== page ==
110517-nws-southern-exposure-3.jpg

A bicyclist rides through the SIU campus as the rain comes down in November in Carbondale.

BLOOMINGTON — A bipartisan working group of lawmakers is digging deep into challenges facing higher education, from declining enrollment to financial concerns, to find solutions before matters get worse.

It's the kind of conversation state Sen. Chapin Rose, R-Mahomet, and state Rep. Dan Brady, R-Bloomington, were hoping for when they introduced their Higher Education Strategic Center of Excellence legislation.

“The idea was someone had to get a plan out there … to get the discussion going,” Brady said.

The Rose-Brady bill calls for a comprehensive overhaul of higher education, including a uniform admissions application for all public universities, automatic admission to an “academically appropriate” public university for high school students with a grade B or better average, merit-based financial aid and a ranking of the quality of academic departments.

How higher education is funded also is under consideration, with the possibility of a performance-based model.

“You have an opportunity right now where higher education leaders recognize … the need to adapt,” Rose said. “We need to seize that moment.”

ISU President Larry Dietz said, although he might not agree with all elements of the bill, “As far as I'm concerned, nothing is off the table.”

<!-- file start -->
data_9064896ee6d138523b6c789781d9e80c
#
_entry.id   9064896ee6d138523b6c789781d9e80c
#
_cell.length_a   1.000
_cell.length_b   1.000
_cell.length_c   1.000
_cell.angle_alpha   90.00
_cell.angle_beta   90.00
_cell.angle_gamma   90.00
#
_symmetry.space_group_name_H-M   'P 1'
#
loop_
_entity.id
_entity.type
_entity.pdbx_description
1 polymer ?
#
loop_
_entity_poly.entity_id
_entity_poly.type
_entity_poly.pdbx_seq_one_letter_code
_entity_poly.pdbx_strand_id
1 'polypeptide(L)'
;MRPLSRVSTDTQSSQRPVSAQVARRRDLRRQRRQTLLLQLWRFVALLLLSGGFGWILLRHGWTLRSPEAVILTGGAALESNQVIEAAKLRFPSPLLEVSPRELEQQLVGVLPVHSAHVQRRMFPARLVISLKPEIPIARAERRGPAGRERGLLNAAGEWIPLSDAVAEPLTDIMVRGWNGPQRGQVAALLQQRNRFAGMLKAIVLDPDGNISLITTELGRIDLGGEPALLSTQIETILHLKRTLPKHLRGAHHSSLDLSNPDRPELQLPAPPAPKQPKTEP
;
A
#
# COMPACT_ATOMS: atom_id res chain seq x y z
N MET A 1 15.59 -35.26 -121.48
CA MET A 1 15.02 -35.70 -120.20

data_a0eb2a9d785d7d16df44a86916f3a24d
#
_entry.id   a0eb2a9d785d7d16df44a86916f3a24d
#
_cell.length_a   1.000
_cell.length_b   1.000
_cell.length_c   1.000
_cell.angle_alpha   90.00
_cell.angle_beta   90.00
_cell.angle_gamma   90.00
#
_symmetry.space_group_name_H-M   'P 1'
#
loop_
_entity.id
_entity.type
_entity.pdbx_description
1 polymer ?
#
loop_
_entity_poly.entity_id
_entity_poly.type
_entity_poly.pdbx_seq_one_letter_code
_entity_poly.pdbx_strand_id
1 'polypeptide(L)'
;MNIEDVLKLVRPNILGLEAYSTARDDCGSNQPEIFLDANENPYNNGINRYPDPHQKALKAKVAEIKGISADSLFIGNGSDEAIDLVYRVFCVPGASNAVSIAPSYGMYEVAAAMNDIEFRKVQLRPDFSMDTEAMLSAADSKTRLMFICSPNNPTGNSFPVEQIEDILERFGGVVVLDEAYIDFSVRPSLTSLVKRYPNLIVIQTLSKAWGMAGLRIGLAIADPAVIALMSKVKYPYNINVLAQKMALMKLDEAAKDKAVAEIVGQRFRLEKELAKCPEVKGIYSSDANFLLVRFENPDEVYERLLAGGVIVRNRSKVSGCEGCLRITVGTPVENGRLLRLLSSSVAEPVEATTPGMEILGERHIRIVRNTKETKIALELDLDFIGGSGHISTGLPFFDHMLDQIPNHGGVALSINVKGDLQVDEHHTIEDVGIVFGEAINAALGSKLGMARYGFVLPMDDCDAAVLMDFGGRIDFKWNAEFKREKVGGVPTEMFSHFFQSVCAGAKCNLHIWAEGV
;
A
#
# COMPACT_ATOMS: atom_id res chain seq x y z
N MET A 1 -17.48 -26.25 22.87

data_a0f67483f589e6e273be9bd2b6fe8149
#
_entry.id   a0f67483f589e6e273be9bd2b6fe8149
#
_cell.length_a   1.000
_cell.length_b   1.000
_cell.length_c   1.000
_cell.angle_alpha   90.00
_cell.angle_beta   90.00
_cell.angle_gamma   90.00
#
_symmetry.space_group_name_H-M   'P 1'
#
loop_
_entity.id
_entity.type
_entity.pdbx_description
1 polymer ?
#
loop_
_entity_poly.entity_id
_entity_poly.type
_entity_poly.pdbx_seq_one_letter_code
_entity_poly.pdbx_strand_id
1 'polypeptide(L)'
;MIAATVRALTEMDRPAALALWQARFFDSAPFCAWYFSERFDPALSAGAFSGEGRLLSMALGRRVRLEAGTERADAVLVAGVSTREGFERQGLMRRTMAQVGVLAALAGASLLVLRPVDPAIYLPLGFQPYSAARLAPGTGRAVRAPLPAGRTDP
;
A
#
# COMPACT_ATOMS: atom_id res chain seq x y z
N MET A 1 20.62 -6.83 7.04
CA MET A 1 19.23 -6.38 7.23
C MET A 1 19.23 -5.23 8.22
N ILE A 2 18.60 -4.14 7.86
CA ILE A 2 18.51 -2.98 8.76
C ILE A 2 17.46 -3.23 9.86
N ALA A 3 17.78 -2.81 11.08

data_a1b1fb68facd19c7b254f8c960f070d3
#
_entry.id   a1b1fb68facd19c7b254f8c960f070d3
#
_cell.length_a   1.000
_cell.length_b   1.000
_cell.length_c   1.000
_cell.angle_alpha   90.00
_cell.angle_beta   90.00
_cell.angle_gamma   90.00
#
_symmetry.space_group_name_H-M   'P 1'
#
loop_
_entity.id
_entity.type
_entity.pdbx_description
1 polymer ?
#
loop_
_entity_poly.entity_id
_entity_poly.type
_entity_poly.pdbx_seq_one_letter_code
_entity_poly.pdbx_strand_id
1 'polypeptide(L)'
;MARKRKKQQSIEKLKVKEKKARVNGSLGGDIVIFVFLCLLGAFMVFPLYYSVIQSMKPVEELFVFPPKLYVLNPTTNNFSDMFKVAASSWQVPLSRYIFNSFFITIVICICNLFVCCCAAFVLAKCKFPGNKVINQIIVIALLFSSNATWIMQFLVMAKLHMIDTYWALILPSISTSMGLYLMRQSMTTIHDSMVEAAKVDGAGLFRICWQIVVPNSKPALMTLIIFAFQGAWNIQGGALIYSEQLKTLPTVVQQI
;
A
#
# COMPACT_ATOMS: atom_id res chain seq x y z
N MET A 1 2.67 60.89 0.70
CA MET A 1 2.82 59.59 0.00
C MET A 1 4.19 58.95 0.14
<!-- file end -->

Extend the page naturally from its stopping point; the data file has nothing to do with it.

While the state struggled to pass full-year budgets in fiscal years 2016 and 2017, “higher education has been made to fend for itself during the budget impasse,” Brady said.

Many of higher educations problems, including declining enrollment, started long before the stalemate, but the additional financial pressure didn't help.

“The budget debacle simply knocked them over the edge. They were already on the edge,” Rose said.

At the same time enrollments were falling, community colleges expanded and two universities that had been designed as junior-senior level institutions became four-year schools, Rose said.

“What's missing from this has been a state plan for the delivery of higher education,” he said.

State Sen. Pat McGuire, D-Joliet, is heading the working group, on which both Brady and Rose serve.

“Members of both sides of the aisle in all parts of the state recognize the importance of having a strong higher education system in Illinois — public and private,” McGuire, chair of the Senate appropriations committee on higher education, said.

At this point, the working group is not looking at specific proposals. Rather, it is gathering information. So far, it has met with representatives of nearly every public university in the state and will complete that process when it meets Thursday with representatives of Northern Illinois, Chicago State, Governors State and Northeastern Illinois universities.

“We're going to spin out a lot of ideas and not everything is going to make it,” state Rep. Kelly Burke, D-Oak Lawn, another working group member, said.

Burke, chair of the House appropriations committee on higher education, said the goal is go make higher education stronger in Illinois.

“Our economic future is directly tied to continuing education for our citizens,” she said.

LENORE SOBOTA writes for The (Bloomington) Pantagraph, a Lee Enterprises publication of The Southern.

0
0
0
0
0

Load comments